The Environmental Protection Agency’s Biodiversity Research Process

Over 85% of Guyana’s land is covered in forests, as a result, Guyana, is one of the most biologically diverse countries. An ecosystem that is biologically diverse with plant and animal species, indicates that the area can sustain an abundance of life and continue to support development.
In Guyana, biological diversity serves as a crucial foundation for regulating the climate, reducing poverty, providing fresh water and hydropower, fostering economic growth and development in sectors like agriculture, forestry, and fisheries, and funding community-based economies, especially in the hinterland. Biodiversity research is an essential tool for setting baselines and monitoring changes in biodiversity over time, which is crucial for understanding the impacts of human activities on ecosystems and for developing effective conservation strategies.
Guyana’s National Biodiversity Strategy and Action Plan (NBSAP 2012-2020) identifies research as a priority area as it provides much-needed insight into the intricate relationships between different species and their environment, including the effects of climate change, habitat loss, and other human activities. Biodiversity Research has been utilised to provide baseline data for the monitoring and management of the impacts of logging and mining activities on forest ecosystems here in Guyana.
We recognise that continuous research in species populations and habitats aids in the detection of changes in biodiversity and assesses the effectiveness of conservation measures aimed at mitigating deleterious impacts. The Environmental Protection Agency (EPA) as the country’s focal point for the Convention on Biological Diversity plays a key role in permitting, monitoring, and supporting biodiversity research in the country. Biodiversity research also allows the EPA to fulfil its legal mandate to coordinate programs in biodiversity management, and help Guyana to meet its reporting obligations for international conventions.

Who is required to apply for a Biodiversity Research Permit?
Under the Environmental Protection Act and its regulations, any person or organization that wishes to conduct research on biodiversity in Guyana is required to apply for a research permit from the EPA. This includes researchers from Guyana as well as those from other countries that fall into the following categories academic researchers, commercial researchers, and international film crews. Studies involving the following activities require a permit:
1. The collection of specimens of flora and fauna, including seeds, tissue samples, and live organisms.
2. The use of non-invasive techniques, such as remote sensing to survey biodiversity and film the forests, wildlife, natural sites, hinterland communities, and culture.
3. The manipulation of natural ecosystems, such as the removal or introduction of species.
4. The use of chemicals or other substances that may have an impact on biodiversity.
5. The use of indigenous knowledge or traditional ecological knowledge.
The Biodiversity Research Permit Process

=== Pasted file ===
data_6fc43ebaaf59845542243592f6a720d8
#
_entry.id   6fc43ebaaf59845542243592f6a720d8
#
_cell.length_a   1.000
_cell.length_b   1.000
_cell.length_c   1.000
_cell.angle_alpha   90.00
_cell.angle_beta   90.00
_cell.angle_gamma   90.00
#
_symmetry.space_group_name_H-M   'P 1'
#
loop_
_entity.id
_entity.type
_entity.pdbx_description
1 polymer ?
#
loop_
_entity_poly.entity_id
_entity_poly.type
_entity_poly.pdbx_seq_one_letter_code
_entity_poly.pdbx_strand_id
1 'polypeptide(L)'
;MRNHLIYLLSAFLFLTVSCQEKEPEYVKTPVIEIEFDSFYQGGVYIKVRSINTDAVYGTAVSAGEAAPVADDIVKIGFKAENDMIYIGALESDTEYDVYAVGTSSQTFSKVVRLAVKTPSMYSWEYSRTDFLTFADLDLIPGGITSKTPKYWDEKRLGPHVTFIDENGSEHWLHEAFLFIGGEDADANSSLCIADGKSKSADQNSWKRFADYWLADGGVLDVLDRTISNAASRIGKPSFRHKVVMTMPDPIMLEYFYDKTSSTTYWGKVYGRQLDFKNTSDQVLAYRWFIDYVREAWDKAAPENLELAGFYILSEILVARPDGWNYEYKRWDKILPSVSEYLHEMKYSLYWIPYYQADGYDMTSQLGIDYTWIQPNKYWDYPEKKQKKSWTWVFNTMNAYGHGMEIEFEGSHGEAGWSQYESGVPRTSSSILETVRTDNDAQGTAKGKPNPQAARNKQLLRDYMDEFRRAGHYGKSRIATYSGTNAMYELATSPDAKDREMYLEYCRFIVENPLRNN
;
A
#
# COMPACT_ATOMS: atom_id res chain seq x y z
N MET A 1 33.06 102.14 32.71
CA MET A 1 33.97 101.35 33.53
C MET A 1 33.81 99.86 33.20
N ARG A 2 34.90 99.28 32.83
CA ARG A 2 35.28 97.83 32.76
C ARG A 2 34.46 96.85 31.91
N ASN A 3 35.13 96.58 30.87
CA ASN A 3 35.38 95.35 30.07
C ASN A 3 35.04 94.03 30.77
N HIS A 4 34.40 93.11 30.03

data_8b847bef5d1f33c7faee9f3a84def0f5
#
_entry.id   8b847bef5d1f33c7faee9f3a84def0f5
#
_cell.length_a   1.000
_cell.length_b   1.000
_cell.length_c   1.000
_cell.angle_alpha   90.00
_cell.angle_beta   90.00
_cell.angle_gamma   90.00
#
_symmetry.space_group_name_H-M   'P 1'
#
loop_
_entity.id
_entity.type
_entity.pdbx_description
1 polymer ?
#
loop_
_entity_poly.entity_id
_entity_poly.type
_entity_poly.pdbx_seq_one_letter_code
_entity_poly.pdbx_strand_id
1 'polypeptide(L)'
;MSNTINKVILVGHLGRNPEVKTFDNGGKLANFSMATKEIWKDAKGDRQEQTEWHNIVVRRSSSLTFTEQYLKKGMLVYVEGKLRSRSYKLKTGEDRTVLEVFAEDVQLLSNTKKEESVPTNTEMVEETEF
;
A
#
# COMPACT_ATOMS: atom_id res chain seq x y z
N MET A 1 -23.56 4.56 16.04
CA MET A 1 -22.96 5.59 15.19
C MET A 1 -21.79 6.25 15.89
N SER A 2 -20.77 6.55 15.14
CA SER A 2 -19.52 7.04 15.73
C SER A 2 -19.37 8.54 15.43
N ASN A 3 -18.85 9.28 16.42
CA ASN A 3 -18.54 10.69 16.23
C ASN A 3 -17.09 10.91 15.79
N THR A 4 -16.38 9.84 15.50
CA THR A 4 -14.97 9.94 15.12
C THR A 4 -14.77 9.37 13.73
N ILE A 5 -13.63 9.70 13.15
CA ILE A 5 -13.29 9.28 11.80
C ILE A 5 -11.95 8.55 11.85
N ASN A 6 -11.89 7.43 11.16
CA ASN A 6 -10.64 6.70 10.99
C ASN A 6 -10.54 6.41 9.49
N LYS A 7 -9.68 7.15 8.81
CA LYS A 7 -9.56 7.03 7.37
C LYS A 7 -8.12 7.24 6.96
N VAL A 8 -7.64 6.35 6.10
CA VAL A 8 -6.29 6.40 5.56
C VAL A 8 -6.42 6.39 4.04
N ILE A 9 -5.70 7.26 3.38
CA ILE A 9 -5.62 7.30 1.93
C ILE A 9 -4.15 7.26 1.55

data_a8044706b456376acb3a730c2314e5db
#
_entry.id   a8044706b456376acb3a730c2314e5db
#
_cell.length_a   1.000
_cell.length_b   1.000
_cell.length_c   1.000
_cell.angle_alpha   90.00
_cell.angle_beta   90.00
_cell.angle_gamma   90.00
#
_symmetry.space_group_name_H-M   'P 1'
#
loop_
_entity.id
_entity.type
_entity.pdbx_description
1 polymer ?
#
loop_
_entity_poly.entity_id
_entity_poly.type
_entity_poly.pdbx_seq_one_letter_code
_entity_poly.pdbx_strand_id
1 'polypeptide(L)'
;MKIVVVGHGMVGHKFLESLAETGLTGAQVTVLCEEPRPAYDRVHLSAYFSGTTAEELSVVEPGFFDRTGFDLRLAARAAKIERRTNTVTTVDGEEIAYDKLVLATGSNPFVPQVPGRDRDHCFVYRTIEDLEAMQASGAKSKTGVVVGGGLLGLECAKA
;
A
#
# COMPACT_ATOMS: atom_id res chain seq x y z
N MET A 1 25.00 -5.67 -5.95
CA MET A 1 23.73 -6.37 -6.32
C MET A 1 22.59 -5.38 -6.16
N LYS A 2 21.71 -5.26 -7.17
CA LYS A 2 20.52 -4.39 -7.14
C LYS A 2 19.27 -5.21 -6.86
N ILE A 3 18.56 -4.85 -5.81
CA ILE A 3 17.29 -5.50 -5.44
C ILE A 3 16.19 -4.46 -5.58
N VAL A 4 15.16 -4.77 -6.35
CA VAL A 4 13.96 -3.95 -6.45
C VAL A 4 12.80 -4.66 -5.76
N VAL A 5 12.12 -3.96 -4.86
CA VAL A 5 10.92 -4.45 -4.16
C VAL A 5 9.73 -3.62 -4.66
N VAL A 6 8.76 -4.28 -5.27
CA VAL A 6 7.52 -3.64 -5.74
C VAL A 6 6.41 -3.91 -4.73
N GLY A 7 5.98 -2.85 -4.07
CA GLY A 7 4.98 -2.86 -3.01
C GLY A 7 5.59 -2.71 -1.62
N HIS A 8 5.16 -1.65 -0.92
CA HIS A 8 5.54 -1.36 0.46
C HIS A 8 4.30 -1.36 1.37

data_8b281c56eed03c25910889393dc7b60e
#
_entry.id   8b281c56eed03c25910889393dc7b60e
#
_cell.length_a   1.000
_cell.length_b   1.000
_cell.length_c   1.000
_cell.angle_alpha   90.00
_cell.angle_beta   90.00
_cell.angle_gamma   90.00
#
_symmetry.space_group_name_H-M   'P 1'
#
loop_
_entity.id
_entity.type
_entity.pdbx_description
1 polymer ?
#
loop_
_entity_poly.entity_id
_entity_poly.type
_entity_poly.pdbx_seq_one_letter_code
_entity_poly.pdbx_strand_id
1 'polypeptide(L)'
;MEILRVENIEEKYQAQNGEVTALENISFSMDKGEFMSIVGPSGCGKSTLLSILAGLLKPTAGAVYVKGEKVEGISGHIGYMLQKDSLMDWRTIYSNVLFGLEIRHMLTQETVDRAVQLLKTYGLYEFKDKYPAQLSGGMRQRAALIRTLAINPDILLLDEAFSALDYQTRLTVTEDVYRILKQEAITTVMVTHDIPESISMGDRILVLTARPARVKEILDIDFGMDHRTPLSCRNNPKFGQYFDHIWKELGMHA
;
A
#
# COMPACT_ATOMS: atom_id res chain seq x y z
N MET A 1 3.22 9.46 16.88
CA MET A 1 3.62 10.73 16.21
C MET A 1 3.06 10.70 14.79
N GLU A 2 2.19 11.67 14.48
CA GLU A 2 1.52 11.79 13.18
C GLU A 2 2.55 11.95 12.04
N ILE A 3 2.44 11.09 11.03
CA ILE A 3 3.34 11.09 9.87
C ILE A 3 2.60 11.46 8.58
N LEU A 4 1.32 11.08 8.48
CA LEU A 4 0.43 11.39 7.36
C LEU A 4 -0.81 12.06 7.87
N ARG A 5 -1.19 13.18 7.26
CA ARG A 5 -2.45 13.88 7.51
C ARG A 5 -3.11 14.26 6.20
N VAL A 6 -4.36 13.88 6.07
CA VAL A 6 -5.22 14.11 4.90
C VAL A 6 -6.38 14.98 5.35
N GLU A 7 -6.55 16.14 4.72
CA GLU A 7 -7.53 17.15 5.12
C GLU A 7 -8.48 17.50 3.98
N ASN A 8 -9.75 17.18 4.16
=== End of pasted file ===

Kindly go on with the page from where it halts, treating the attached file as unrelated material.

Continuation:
Researchers desirous of conducting biodiversity research are required to submit an application (which can be downloaded from our website) to EPA Guyana and pay a non-refundable processing fee of US $75.00. Applications are to be submitted three months before the start of the research and late application will be subjected to a US $40 late fee. This in no way guarantees that permission and a permit to conduct research will be granted by the National Biodiversity Committee. The EPA Guyana may reject an application for biodiversity research if it is deemed non-compliant with the agency’s governing regulations and guidelines, lacks scientific merit, could have a negative impact on biodiversity, or has a conflict of interest or bias. Once granted permission, upon the completion of the research, it is required that a preliminary report, field notes, photographs, and recordings be submitted to the EPA before the researchers depart Guyana. Researchers who are desirous of exporting samples must apply for the EPA’s Export Permit. In addition, the EPA requires the submission of the completed final report and any publications based on the research.
The EPA welcomes the opportunity for biodiversity research to be conducted within Guyana as it establishes baselines that aid in our efforts to monitor, manage and preserve Guyana’s Biological wealth. However, we recognise the importance of holding researchers to the highest scientific and ethical standards to ensure that research activities are conducted responsibly and sustainably and that the interests of Guyana and its people are always protected.
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You can share your ideas and questions by sending letters to: “Our Earth, Our Environment”, C/O Communications, Environmental Protection Agency, Ganges Street, Sophia, GEORGETOWN, or email us at: [email protected]. Follow us on Facebook and Instagram and subscribe to our YouTube channel.

Environmental Protection Agency, Global Environment Facility, & UNEP. (2015). CBD Fifth National Report – Guyana (English version).

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